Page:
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Leverage the Hype before a Video Game's Release

  |  October 20, 2008   |  Comments

Five innovative ways that video game franchises are building buzz online and offline.

As we quickly approach the upcoming holiday shopping season, gamers everywhere are delighted over the release of many great games in coming months. From highly anticipated gaming debuts (e.g. "Little Big Planet," "Dead Space") to sequels of recognized franchises (e.g. "Gears of War 2," "Resistance 2"), consumers will not have a shortage of titles to select as the perfect gift for the special gamer in their lives. However, given the abundance of upcoming games and the financial strain on many consumers, game publishers and retailers are ramping up efforts to claim those coveted holiday dollars. They are hoping pre-orders will help to drive game sales prior to actual launches.

Video game pre-orders have traditionally been utilized by the dedicated fans of a franchise; the gamer that can't wait hours -- much less days -- to rip open the packaging and begin playing as close to midnight on launch day as possible. However, this year, more games are made available for pre-order with very attractive perks and gifts. The pre-orders are generally categorized into two types: freebies to entice consumers to purchase at a particular location, and limited-edition packages that offer exclusive items.

Most major retailers identify a freebie that will bring consumers into their store and hopefully enable them to spend a few extra dollars on additional items. The game publishers tend to use limited editions to squeeze a few extra dollars out of game enthusiasts willing to pay for the additional game schwag.

The following highlights just a few of the latest pre-order packages building the buzz and anticipation of video games:

  • "Banjoe-Kazooie: Nuts and Bolts": Pre-order comes with code to download original game on Xbox Live.

  • "Dead Space": Pre-orders receive art book based on game.

  • "Gears of War 2": Gamers receive Gears Tank when ordering from Best Buy or a free Xbox Live theme from GameStop. Amazon offered special edition packs that include a life-size replica Lancer from the game.

  • "Guitar Hero World Tour": In the U.K., gamers who order the super-bundle, which includes all instruments, will receive a bonus bass guitar.

  • "Little Big Planet": Retailers such as Best Buy and GameStop are offering custom downloadable content for the game with pre-order purchase while online retailers such as Game Crazy and Amazon are attaching physical items such as a burlap game sack, gift cards, and game guide.

Consumers learn of these offers through a number of sources. Retailers use their in-store displays and e-mail distribution lists to spread the word to potential buyers. Game publishers utilize the game's Web sites to highlight offers and PR announcements to ensure media outlets pick up the news. Not surprisingly, word of mouth still drives most of the information to gamers through well-recognized gamer forums and blogs.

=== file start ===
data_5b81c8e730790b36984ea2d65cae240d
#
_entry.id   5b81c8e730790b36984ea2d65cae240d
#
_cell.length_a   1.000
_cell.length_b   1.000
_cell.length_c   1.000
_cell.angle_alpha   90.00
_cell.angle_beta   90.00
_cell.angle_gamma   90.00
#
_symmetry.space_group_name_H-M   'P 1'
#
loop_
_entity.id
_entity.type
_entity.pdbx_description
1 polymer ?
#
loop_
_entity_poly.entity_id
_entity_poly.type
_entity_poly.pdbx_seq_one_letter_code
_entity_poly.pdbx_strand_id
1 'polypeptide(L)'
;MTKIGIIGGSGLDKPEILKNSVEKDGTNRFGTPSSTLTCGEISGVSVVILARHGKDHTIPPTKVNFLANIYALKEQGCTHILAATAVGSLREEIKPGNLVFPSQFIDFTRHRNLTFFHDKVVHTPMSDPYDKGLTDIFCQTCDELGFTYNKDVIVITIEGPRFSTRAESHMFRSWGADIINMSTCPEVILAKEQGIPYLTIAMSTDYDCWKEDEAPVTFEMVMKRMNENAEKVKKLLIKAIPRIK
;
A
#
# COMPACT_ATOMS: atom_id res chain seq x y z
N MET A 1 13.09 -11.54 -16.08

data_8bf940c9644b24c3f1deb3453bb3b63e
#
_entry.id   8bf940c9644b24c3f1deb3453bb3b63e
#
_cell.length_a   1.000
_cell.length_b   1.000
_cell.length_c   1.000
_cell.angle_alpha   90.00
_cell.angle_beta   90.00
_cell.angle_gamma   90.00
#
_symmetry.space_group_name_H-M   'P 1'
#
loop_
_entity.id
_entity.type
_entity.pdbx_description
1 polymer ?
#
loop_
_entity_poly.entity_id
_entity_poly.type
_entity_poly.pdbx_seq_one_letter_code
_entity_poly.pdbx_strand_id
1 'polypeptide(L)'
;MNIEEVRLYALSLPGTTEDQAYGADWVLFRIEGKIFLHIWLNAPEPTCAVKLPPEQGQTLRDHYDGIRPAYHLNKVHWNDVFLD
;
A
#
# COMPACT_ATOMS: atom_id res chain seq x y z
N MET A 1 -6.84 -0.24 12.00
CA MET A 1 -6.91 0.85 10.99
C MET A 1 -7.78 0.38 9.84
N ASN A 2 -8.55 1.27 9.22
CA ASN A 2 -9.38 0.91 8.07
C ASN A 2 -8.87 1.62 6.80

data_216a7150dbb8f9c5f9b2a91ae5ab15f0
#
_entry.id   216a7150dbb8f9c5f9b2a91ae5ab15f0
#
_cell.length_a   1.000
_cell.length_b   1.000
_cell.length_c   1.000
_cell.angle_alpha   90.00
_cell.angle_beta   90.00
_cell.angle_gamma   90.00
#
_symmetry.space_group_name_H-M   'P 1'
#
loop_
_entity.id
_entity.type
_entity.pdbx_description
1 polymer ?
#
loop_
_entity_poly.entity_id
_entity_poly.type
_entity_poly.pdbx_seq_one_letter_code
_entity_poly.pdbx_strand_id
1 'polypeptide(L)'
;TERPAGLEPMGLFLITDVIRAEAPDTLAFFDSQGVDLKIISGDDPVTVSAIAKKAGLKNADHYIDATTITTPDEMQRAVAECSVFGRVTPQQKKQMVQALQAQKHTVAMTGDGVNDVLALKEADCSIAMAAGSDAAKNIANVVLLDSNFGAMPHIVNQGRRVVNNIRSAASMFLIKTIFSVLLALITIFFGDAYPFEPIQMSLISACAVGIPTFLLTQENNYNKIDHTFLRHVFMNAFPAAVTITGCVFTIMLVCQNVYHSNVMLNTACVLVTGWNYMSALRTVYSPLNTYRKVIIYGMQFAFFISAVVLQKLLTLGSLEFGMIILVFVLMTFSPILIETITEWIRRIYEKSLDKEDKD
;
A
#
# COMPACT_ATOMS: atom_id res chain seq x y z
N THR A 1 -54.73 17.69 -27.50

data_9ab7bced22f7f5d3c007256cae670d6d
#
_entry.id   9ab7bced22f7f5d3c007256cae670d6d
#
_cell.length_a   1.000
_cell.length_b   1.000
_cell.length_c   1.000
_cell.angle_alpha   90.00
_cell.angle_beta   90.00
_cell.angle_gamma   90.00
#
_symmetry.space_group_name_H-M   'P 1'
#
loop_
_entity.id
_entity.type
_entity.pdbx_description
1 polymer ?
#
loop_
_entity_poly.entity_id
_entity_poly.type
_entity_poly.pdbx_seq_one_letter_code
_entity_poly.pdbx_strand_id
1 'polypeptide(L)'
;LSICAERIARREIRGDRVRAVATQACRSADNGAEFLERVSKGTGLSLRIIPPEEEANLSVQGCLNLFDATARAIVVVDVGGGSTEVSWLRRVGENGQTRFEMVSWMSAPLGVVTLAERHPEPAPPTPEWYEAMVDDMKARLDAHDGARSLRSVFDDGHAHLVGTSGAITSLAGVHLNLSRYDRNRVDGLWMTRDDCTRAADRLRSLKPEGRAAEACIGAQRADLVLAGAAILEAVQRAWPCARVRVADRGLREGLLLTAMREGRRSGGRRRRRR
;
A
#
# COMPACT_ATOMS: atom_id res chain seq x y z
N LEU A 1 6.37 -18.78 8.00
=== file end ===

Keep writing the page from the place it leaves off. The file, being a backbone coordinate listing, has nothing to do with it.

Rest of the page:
During the pre-launch window, video game companies are looking for innovative ways to raise the awareness of games, and advertisers can partner to benefit from the hype associated with blockbuster titles. Many advertisers share key retailers with the video game industry and even those that do not still benefit from increased presence in front of consumers.

An effective partnership that delivers additional retail exposure for the advertiser and drives increased awareness for the video game is a win-win for all parties. For example, Mattel partners with Rockstar's "Midnight Club" to offer free exclusive Hot Wheels found only in Wal-Mart stores with the pre-purchase of the game. The Hot Wheels toys would be modeled directly after exclusive cars found in a downloadable content pack, also unlocked with the pre-order purchase of the game. Obviously all partners would work together to highlight the offer through in-store displays, e-mail communications, and word-of-mouth buzz.

As advertisers examine opportunities within video game advertising, they should consider leveraging the days before game launch to drive excitement and increased retail presence. Gamers know when the most-anticipated titles hit stores, so why not further spark their attention with added features and extra goodies that only your brand can provide.


Matt Story

Matt Story is director of Play, a division of Denuo. He oversees the West Coast operation, maintaining key publishing and gaming industry contacts for the agency. With expertise and perspective from both the client and the agency side, he brings to bear dual strengths: interactive and videogame advertising and how they can transcend and evolve a client brand.

Matt and his team develop unique gaming integration programs on behalf of General Motors, Procter & Gamble, Miller, and others. In March 2007, he played an integral role in the 2007 Pontiac Virtual NCAA Final 4 tournament, powered by videogame "College Hoops 2K7."

Before joining Play, Matt was interactive marketing manager across P&G's antiperspirants/deodorants category. During his four-year tenure, he managed the creation of the first P&G blog, which supported the launch of Secret Sparkle Body Spray. He also led innovative development with the Old Spice brand's in-game integrations in multiple key videogame titles. To hear more from Matt and the various creative minds at Denuo, visit Denuology for their unfiltered perspective on the world at large.

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